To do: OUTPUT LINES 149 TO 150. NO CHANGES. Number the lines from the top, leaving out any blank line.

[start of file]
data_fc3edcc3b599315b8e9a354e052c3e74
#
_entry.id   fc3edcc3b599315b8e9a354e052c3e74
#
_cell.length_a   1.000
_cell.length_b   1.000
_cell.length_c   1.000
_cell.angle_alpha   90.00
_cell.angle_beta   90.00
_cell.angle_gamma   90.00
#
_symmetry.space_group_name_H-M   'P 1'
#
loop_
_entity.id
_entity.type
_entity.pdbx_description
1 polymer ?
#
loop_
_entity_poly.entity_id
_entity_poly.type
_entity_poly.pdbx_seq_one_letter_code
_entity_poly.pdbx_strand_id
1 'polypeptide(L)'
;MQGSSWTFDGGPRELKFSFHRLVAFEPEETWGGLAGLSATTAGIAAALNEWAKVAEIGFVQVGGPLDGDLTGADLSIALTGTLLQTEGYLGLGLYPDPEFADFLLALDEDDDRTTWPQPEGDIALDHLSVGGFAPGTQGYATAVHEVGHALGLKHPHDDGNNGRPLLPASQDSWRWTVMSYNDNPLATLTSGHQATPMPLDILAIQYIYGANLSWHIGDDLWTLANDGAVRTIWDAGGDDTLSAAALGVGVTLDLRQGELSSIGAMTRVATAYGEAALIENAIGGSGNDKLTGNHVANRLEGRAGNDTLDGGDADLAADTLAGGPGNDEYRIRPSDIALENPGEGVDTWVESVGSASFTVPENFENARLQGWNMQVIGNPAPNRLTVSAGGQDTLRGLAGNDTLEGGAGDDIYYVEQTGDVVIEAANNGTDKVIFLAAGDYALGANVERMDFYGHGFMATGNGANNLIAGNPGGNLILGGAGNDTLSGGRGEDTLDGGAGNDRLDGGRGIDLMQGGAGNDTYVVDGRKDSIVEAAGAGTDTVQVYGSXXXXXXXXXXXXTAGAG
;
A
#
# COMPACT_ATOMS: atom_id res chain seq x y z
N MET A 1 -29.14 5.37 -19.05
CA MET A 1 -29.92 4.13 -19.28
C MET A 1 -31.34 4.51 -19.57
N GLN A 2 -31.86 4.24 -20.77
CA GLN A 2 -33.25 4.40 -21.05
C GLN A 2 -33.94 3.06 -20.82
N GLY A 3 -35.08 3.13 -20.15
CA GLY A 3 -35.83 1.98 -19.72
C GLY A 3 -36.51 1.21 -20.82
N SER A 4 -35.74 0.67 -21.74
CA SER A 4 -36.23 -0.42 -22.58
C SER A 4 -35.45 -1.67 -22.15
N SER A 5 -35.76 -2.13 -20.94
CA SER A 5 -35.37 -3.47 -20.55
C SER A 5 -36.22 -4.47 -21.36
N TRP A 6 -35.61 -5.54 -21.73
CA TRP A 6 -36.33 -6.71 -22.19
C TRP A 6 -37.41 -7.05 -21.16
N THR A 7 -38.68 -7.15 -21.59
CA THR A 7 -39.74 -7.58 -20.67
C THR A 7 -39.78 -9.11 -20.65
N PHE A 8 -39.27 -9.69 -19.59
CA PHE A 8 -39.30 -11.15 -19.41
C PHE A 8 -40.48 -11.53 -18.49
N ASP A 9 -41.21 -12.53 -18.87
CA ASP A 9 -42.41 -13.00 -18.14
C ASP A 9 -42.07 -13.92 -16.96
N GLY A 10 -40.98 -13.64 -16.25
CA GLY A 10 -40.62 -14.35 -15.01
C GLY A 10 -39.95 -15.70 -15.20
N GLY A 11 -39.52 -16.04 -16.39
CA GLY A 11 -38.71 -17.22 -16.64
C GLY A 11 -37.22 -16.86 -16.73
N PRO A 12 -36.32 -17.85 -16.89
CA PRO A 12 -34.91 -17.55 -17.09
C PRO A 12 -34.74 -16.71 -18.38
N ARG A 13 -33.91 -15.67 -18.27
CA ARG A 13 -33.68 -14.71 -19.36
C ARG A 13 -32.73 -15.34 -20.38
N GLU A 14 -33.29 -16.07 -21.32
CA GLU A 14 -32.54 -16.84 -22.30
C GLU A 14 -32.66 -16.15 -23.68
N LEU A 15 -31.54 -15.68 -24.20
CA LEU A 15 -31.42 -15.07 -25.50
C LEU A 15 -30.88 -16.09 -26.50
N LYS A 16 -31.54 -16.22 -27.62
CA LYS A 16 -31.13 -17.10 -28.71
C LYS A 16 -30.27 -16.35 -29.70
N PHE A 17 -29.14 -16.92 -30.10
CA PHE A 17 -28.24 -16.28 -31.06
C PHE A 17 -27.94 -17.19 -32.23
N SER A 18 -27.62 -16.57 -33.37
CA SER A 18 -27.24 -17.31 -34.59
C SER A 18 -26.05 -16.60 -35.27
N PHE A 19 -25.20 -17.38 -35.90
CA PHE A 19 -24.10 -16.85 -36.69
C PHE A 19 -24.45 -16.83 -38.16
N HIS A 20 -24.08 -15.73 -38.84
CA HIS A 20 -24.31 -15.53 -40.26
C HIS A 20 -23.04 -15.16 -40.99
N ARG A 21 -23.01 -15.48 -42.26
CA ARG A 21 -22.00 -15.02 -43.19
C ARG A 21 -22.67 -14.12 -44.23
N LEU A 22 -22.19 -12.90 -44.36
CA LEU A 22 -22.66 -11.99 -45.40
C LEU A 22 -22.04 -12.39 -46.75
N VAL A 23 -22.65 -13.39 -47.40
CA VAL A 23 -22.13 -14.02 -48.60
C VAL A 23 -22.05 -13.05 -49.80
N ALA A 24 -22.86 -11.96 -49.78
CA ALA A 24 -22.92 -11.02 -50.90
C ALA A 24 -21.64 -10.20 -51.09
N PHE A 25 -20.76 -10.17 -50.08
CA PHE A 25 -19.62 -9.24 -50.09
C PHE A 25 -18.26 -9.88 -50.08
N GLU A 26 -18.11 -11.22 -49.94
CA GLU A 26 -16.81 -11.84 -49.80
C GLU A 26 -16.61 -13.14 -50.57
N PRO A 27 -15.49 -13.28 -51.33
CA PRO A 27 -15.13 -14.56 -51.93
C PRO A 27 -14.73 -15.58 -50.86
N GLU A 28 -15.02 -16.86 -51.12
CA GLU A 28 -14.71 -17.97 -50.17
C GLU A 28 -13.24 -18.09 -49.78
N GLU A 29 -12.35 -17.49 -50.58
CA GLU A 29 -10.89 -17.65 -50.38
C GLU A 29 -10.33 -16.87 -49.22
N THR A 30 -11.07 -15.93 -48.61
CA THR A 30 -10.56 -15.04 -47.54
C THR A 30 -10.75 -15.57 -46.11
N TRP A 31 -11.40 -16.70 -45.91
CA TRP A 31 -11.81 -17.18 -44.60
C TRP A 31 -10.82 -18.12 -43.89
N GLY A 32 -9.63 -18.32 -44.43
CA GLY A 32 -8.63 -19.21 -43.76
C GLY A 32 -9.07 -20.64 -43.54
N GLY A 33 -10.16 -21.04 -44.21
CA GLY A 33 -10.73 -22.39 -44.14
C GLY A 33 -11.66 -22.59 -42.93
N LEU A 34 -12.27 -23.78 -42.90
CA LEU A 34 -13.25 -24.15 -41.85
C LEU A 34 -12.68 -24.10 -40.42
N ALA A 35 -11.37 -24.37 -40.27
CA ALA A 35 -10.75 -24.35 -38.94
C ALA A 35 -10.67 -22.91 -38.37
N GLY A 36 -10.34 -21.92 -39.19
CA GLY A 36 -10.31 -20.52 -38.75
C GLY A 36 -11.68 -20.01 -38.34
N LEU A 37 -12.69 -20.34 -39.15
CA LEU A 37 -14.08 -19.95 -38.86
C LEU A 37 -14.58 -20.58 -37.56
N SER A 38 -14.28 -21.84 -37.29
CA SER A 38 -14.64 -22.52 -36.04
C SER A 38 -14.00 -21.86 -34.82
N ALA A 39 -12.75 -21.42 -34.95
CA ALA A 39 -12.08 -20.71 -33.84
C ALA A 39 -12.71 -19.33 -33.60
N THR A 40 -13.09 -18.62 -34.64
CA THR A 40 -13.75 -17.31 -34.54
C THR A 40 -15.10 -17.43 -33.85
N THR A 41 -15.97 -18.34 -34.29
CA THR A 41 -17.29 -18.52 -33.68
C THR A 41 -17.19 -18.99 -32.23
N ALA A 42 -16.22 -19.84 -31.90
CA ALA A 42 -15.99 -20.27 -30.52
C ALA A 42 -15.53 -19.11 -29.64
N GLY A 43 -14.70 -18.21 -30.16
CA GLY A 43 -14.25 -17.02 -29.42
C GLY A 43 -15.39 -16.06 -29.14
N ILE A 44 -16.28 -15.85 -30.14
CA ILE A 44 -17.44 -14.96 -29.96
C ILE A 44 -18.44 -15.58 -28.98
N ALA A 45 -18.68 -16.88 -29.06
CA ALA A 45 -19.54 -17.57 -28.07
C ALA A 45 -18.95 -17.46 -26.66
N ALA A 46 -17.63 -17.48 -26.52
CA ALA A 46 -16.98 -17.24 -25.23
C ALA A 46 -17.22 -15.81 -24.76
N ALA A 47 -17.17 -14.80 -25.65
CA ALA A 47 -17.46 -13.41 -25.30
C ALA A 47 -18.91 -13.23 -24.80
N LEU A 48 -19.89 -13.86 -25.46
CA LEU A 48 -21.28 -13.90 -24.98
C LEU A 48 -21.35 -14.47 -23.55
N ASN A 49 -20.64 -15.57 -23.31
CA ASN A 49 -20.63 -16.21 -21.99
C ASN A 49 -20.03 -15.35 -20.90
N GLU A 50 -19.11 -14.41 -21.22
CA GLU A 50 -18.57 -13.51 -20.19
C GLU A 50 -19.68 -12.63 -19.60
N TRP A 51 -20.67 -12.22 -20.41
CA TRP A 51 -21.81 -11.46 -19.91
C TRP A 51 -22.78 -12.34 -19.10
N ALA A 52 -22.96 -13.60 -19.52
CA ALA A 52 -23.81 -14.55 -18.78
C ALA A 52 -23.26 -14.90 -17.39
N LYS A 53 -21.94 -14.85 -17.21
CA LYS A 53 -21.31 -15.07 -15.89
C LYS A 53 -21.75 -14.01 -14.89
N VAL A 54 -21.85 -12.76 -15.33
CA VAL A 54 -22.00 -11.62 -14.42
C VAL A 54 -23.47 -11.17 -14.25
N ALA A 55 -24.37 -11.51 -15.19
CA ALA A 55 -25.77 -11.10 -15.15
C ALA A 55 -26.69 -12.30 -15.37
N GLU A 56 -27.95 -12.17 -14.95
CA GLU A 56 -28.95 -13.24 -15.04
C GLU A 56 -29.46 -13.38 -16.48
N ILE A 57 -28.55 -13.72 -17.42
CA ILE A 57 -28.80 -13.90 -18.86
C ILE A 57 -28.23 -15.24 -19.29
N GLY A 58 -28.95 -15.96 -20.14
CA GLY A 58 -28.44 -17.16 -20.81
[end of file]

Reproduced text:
CA THR A 40 -13.75 -17.31 -34.54
C THR A 40 -15.10 -17.43 -33.85